27. Miss CHAN Yuen-han enquired about the channel through which the public could acquire information concerning the availability of RT services. ADH explained that the usual practice was for a married couple to approach a medical practitioner if they were in doubt of their ability to bear children. If after a thorough check up it was proved that either or both of them was infertile, the medical practitioner would refer them to a specialist who would check whether they were fit to undergo RT procedures. Should the couple decide that they would proceed with a RT procedure, they could ask the specialist to carry out the procedure, or consult another medical practitioner. In future subject to the arrangement to be determined by the Council, a list of RT licensees might be made available for reference. SALD supplemented that the Council's responsibility to provide information for access by public was set out in clause 4(1)(b)-(d).
|28. Dr LEONG Che-hung stressed that the Council was not an agent for RT licensees, and in this regard it would not recommend any RT institutions to any couple. He raised the following questions for consideration by the Administration: whether there would be public funded RT institutions, if so, what would be the scope of service and to what extent would public funds be used to help infertile married couples.||Adm |
Limiting RT services to married couples
29. Referring to clause 13(5) which prohibited the provision of RT services to unmarried couples, the Chairman said that two organizations had expressed the view that the provision was discriminatory. She asked whether the provision had violated the Bill of Rights.
30. SALD replied that he could not advise on the Bill of Rights but he was certain that the provision did not contravene the Sex Discrimination Ordinance and the Family Discrimination Ordinance. Although the provision might be considered discriminatory, it was not discrimination that could be legally challenged under the two ordinances. SALA advised that limiting the availability of RT procedures to married couple only would not contravene the relevant ordinances on anti-discrimination. Miss CHAN Yuen-han recalled the deliberation of the anti-discrimination bills and confirmed this view.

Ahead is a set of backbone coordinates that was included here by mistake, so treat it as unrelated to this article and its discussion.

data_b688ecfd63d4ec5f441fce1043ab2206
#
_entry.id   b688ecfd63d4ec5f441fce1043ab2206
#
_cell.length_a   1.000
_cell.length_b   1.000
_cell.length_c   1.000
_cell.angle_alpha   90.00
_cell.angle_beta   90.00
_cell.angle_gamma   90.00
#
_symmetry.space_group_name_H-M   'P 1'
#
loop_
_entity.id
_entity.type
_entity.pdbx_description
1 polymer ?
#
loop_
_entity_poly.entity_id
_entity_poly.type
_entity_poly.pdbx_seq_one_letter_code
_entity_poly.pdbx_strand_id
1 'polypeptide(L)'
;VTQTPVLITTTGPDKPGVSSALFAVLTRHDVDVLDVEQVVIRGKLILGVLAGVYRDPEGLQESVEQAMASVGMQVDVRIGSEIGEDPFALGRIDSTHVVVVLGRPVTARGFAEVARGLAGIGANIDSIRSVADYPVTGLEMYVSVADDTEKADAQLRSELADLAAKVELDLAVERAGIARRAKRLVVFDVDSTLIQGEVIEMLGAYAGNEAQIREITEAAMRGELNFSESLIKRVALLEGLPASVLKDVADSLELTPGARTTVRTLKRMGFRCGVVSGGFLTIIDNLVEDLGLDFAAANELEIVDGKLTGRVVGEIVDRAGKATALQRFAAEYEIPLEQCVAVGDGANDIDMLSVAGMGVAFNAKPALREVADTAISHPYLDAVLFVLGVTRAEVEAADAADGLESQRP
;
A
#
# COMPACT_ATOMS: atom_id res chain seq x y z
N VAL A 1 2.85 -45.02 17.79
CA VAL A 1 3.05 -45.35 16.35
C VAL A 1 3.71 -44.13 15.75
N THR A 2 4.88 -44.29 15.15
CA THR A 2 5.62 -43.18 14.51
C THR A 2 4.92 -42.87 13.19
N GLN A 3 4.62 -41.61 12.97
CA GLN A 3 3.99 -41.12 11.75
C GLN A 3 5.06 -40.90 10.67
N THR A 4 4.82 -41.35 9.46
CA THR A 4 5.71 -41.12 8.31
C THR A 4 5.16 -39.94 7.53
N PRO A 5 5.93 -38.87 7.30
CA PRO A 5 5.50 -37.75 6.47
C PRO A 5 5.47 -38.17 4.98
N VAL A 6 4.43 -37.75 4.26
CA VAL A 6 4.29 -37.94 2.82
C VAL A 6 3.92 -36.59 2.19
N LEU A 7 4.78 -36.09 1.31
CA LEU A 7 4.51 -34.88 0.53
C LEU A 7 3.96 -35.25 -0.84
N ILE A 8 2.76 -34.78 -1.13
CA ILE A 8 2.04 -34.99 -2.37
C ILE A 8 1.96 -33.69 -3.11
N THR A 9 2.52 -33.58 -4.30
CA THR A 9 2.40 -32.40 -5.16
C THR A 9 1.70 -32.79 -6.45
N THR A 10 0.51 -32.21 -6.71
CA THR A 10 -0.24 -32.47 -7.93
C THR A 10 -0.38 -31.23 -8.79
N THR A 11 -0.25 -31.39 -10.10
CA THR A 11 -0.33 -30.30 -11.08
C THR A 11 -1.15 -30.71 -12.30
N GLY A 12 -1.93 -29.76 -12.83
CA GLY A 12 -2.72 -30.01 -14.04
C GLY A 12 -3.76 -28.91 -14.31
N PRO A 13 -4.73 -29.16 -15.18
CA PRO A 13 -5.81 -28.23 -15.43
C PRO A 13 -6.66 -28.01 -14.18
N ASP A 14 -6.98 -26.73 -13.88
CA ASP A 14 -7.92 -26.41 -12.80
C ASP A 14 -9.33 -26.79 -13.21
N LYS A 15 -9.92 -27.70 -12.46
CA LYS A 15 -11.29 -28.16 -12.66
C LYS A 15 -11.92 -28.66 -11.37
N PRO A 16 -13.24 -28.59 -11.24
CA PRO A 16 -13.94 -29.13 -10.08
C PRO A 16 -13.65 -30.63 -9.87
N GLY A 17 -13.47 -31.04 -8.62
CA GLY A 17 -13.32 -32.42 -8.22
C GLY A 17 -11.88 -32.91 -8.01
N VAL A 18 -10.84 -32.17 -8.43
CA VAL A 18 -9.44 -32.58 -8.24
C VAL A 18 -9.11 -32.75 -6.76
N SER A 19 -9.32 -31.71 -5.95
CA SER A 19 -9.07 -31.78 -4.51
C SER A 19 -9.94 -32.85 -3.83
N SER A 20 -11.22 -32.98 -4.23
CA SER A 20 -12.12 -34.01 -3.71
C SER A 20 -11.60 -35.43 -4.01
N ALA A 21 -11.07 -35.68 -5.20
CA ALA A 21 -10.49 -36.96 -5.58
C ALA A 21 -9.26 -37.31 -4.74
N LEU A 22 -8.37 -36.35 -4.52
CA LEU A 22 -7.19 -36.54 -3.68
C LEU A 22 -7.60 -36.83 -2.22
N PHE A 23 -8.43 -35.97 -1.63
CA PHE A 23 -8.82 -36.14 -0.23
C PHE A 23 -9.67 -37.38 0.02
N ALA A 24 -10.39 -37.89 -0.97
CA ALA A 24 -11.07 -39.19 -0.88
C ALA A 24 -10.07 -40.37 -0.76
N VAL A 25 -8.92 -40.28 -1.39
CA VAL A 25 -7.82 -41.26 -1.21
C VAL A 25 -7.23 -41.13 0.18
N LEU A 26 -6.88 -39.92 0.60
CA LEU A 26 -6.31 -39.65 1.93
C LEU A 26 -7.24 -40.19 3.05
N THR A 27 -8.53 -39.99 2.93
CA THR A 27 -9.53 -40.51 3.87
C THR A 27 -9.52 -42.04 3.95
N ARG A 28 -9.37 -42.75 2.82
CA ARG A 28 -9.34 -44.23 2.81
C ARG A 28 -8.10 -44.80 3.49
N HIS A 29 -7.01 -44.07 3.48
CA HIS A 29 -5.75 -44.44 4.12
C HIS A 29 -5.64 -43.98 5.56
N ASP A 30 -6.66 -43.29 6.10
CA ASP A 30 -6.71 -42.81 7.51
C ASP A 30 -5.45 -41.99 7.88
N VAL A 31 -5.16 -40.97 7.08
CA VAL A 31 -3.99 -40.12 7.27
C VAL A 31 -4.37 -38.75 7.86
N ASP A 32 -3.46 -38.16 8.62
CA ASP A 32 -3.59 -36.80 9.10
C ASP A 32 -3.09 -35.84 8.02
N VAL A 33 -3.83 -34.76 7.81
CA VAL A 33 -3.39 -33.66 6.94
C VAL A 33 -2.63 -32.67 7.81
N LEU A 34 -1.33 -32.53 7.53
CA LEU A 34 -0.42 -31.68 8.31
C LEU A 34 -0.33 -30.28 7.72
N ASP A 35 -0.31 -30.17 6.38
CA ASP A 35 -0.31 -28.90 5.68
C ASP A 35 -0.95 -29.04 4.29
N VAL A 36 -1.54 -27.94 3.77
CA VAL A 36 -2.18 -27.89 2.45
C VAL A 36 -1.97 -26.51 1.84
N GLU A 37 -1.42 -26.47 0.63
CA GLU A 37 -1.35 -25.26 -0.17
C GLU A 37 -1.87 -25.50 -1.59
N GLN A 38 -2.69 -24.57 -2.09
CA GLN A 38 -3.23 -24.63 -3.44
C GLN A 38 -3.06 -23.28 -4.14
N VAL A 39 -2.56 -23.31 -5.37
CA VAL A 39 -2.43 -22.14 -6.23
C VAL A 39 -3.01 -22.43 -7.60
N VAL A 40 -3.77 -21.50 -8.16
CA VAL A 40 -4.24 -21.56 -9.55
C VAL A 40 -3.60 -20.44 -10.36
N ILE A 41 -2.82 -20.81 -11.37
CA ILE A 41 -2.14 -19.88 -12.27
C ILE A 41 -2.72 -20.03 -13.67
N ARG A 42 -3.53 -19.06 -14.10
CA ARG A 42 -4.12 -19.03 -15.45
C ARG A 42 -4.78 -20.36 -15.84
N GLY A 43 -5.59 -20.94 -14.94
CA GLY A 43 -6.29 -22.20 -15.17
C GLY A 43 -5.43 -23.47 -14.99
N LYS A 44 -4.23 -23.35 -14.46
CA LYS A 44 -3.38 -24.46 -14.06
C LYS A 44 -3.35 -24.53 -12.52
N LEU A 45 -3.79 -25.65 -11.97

31. Dr LEONG Che-hung said that for the well being of a child born through RT, he supported that RT services should be confined to married couples. In response to a question raised by Dr LEONG, SALD confirmed that contravention of clause 13(5) would constitute a criminal offence.
32. DSHW explained that surrogacy involved at least three persons, namely a married couple and a surrogate mother. Having regard to the complexity and the controversial nature of the issue, surrogacy arrangements on commercial basis or involving donated gametes were strictly prohibited.
33. In response to Miss CHAN Yuen-han, DSHW said that it was a matter for a married couple to decide whether they needed a surrogacy arrangement. ADH explained that from the medical point of view, a need might arise when a medical assessment proved that a woman was unable to bear children. A notable example was a woman who did not have a womb although the sperms of her spouse and her ovary were both healthy.
34. Dr LEONG Che-hung said that the definition of commercial dealing needed careful consideration. For instance, whether it would constitute a commercial dealing if a surrogate mother could not work during pregnancy and was given monthly subsistence by the commissioning couple.
35. In response to members, SALD said that in the event that a surrogate mother decided to terminate the arrangement by ways of keeping the baby or aborting pregnancy, there was nothing the commissioning couple could do. Clause 16 stipulated that no surrogacy arrangement was enforceable by or against any of the persons making it. Given the inherent weakness in enforcement, most of the surrogacy was arranged with close relatives of the commissioning couple.
36. Mr Michael Ho and Miss CHAN Yuen-han said that they needed more time to deliberate on the complicated issue. Mr Michael HO said that it would be useful if overseas practices on statutory control of surrogacy arrangements could be made available for members' consideration. He also requested the Administration to provide viewpoints that it had considered before finalizing the policies on surrogacy. He suggested that the issue be accorded priority when the Bills Committee proceeded to clause to clause examination. Members agreed.||Adm|
III. Dates of next meetings
37. Members noted that the next meeting would be held on 18 November 1998 at 8:30 am. and agreed that a further meeting should be held on 8 December 1998 at 8:30 am.
38. The meeting ended at 10:30 am.
Legislative Council Secretariat
16 December 1998